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I was recently part of a conversation on Facebook where a woman was asking for parenting resources particularly for her as a mother who was new to gentle parenting and wanted support and encouragement from other mums. One of the commenters replied asking why she would need resources particularly for mothers as "it's all parenting". A couple of other people who replied also seems confused as to why anyone would want resources specific to mothers. This was really disheartening for the original poster who just wanted some links to resources that might help her embrace this new philosophy. It also made me sad that Christian mothers couldn't see that parenting a child as a woman or parenting a child as a man are two different things and that each has value. Of course there is a massive amount of overlap which is why most parenting books are helpful to both mums and dads, but to deny that there are any differences at all seemed to me not only unbiblical (the Bible makes it clear that God created us with different unique gifts), but also reductionist, reducing us from our unique and sacred roles as mothers or fathers to an all encompassing and homogenous "parents". It's also just plain unhelpful for people seeking resources suited to their sex.
This denial that women and men have spiritual and emotional differences and needs is also happening in churches, women are rejecting sex separated groups and ministry, often preferring everyone together all the time. Long gone is the mothers union. Why are women rejecting women's ministry? Why do they see no value in women gathering together in a space of shared experiences?
I am sure I have some beloved readers who are feeling their blood pressure rise as they read this thinking I am talking about gender stereotypes. I'm not. I am not talking about how mothers should be staying home cleaning and cooking whilst dads should be the ones going out to work, nor am I saying mothers should be the soft ones who offer comfort and sympathy whilst dads should be the tough ones dishing out discipline and rough housing. The debate over whether and how male and females brains are different and whether these differences are social or biological will probably go on for decades, even some of the most respected thinkers haven't been able to draw concrete conclusions, but it is my belief that there are differences between men and women, fathers and mothers that go beyond our reproductive organs, hormones and social upbringing. This stems from my own personal observations and experience, and from my perspective as a Christian which looks to the Bible for truth about things that science cannot explain. The Bible is consistent in the picture it paints of what it means to be male and female and the fact of them being different, not that women in are in any way inferior to men or that women and men shouldn't do things together or that there are many things that are the same for women and men, but that God made us different for a special reason.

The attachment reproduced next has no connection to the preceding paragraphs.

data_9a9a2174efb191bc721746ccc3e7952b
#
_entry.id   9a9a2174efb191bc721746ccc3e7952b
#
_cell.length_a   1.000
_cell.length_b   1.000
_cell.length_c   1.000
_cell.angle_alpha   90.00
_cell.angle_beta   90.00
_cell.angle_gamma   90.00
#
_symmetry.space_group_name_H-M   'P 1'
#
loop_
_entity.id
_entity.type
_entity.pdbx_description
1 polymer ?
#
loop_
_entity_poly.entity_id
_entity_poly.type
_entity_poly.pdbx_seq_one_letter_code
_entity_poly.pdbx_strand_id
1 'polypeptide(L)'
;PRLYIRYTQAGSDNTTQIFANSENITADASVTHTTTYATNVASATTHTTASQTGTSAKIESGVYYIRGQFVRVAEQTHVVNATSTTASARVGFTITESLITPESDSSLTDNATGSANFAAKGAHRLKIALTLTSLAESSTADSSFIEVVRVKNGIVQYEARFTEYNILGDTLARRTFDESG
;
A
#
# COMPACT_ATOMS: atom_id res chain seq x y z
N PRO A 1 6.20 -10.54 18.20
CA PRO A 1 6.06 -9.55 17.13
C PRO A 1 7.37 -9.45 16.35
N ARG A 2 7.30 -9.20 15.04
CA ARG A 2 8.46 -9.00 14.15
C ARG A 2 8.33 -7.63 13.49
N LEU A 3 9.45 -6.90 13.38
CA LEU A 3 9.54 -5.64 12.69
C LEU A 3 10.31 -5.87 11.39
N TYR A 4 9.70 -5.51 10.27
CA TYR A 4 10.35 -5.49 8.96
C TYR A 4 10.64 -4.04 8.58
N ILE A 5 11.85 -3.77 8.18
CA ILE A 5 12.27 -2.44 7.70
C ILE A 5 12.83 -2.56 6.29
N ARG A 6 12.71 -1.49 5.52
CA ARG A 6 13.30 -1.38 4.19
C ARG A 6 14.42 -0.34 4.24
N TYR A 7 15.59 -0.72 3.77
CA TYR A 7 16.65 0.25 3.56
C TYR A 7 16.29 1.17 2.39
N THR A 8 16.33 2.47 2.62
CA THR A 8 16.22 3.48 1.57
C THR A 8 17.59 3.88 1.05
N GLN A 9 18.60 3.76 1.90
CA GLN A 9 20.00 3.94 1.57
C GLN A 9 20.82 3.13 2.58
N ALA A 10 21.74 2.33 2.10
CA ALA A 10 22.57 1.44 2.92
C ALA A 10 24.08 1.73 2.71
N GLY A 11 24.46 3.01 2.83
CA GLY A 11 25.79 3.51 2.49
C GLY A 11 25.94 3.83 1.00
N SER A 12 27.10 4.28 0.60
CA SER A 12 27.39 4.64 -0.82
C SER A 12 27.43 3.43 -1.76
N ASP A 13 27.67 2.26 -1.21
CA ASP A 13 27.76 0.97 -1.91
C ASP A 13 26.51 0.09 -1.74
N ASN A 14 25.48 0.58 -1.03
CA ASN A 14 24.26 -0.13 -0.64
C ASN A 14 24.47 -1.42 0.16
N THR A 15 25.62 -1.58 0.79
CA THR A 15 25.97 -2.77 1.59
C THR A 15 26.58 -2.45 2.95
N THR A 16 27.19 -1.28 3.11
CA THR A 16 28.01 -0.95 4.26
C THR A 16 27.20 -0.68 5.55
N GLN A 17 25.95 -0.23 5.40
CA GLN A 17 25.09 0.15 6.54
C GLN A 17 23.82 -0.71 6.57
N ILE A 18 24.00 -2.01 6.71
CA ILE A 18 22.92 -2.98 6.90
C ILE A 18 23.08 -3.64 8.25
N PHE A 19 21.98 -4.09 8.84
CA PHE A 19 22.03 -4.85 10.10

So all that to say (as a disclaimer!), what I want to discuss here isn't whether men and women, mothers and father are different (you can safely assume that I believe they are) what I want to discuss is why some Christian women would question the value of resources specific to mothers and fathers, men and women, why they would reject the Biblical (and may I say rather wonderful) ways than the sexes differ in preference for a homogenous application of spirituality and treatment generally.